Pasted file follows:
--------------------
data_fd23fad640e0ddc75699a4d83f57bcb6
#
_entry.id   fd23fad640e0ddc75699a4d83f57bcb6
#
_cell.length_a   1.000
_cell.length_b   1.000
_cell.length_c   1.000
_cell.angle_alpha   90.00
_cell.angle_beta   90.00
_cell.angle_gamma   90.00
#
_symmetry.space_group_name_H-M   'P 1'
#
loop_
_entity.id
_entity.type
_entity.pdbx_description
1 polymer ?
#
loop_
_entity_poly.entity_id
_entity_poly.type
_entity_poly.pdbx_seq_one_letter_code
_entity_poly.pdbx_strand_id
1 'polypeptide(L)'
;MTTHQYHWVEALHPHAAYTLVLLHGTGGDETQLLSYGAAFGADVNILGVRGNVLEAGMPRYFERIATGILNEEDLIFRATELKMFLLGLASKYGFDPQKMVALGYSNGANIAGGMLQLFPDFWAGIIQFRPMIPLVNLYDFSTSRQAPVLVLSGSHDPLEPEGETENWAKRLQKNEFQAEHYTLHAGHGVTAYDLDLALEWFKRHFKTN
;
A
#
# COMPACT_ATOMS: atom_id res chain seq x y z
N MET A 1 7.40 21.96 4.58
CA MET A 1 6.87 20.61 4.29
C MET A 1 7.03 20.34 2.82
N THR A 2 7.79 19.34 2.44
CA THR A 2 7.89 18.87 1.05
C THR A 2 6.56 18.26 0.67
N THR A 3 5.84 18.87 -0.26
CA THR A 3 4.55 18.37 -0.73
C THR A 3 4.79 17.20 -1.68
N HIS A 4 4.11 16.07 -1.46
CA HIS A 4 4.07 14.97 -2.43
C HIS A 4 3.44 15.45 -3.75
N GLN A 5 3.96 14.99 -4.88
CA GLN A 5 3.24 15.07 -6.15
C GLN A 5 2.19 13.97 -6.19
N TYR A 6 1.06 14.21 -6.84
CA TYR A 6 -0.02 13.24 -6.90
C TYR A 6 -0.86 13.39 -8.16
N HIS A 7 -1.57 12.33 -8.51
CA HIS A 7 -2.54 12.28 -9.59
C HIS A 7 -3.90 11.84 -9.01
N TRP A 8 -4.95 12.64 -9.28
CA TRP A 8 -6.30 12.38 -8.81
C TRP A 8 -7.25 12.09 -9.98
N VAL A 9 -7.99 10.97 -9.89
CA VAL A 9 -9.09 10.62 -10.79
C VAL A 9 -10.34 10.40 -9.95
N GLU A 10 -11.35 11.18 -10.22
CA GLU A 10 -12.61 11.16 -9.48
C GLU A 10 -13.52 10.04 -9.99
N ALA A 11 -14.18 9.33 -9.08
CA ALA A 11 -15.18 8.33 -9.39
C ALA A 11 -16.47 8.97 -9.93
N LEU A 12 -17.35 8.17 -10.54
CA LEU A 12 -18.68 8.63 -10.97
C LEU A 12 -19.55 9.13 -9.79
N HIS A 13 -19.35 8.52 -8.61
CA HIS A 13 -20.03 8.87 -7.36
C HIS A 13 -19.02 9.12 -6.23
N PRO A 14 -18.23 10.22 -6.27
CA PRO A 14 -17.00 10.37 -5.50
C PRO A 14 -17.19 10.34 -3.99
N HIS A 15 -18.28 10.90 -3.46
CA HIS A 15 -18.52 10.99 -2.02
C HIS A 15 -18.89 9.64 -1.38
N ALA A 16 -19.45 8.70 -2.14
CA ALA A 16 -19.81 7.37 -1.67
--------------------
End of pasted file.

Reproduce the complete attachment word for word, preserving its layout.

data_fd23fad640e0ddc75699a4d83f57bcb6
#
_entry.id   fd23fad640e0ddc75699a4d83f57bcb6
#
_cell.length_a   1.000
_cell.length_b   1.000
_cell.length_c   1.000
_cell.angle_alpha   90.00
_cell.angle_beta   90.00
_cell.angle_gamma   90.00
#
_symmetry.space_group_name_H-M   'P 1'
#
loop_
_entity.id
_entity.type
_entity.pdbx_description
1 polymer ?
#
loop_
_entity_poly.entity_id
_entity_poly.type
_entity_poly.pdbx_seq_one_letter_code
_entity_poly.pdbx_strand_id
1 'polypeptide(L)'
;MTTHQYHWVEALHPHAAYTLVLLHGTGGDETQLLSYGAAFGADVNILGVRGNVLEAGMPRYFERIATGILNEEDLIFRATELKMFLLGLASKYGFDPQKMVALGYSNGANIAGGMLQLFPDFWAGIIQFRPMIPLVNLYDFSTSRQAPVLVLSGSHDPLEPEGETENWAKRLQKNEFQAEHYTLHAGHGVTAYDLDLALEWFKRHFKTN
;
A
#
# COMPACT_ATOMS: atom_id res chain seq x y z
N MET A 1 7.40 21.96 4.58
CA MET A 1 6.87 20.61 4.29
C MET A 1 7.03 20.34 2.82
N THR A 2 7.79 19.34 2.44
CA THR A 2 7.89 18.87 1.05
C THR A 2 6.56 18.26 0.67
N THR A 3 5.84 18.87 -0.26
CA THR A 3 4.55 18.37 -0.73
C THR A 3 4.79 17.20 -1.68
N HIS A 4 4.11 16.07 -1.46
CA HIS A 4 4.07 14.97 -2.43
C HIS A 4 3.44 15.45 -3.75
N GLN A 5 3.96 14.99 -4.88
CA GLN A 5 3.24 15.07 -6.15
C GLN A 5 2.19 13.97 -6.19
N TYR A 6 1.06 14.21 -6.84
CA TYR A 6 -0.02 13.24 -6.90
C TYR A 6 -0.86 13.39 -8.16
N HIS A 7 -1.57 12.33 -8.51
CA HIS A 7 -2.54 12.28 -9.59
C HIS A 7 -3.90 11.84 -9.01
N TRP A 8 -4.95 12.64 -9.28
CA TRP A 8 -6.30 12.38 -8.81
C TRP A 8 -7.25 12.09 -9.98
N VAL A 9 -7.99 10.97 -9.89
CA VAL A 9 -9.09 10.62 -10.79
C VAL A 9 -10.34 10.40 -9.95
N GLU A 10 -11.35 11.18 -10.22
CA GLU A 10 -12.61 11.16 -9.48
C GLU A 10 -13.52 10.04 -9.99
N ALA A 11 -14.18 9.33 -9.08
CA ALA A 11 -15.18 8.33 -9.39
C ALA A 11 -16.47 8.97 -9.93
N LEU A 12 -17.35 8.17 -10.54
CA LEU A 12 -18.68 8.63 -10.97
C LEU A 12 -19.55 9.13 -9.79
N HIS A 13 -19.35 8.52 -8.61
CA HIS A 13 -20.03 8.87 -7.36
C HIS A 13 -19.02 9.12 -6.23
N PRO A 14 -18.23 10.22 -6.27
CA PRO A 14 -17.00 10.37 -5.50
C PRO A 14 -17.19 10.34 -3.99
N HIS A 15 -18.28 10.90 -3.46
CA HIS A 15 -18.52 10.99 -2.02
C HIS A 15 -18.89 9.64 -1.38
N ALA A 16 -19.45 8.70 -2.14
CA ALA A 16 -19.81 7.37 -1.67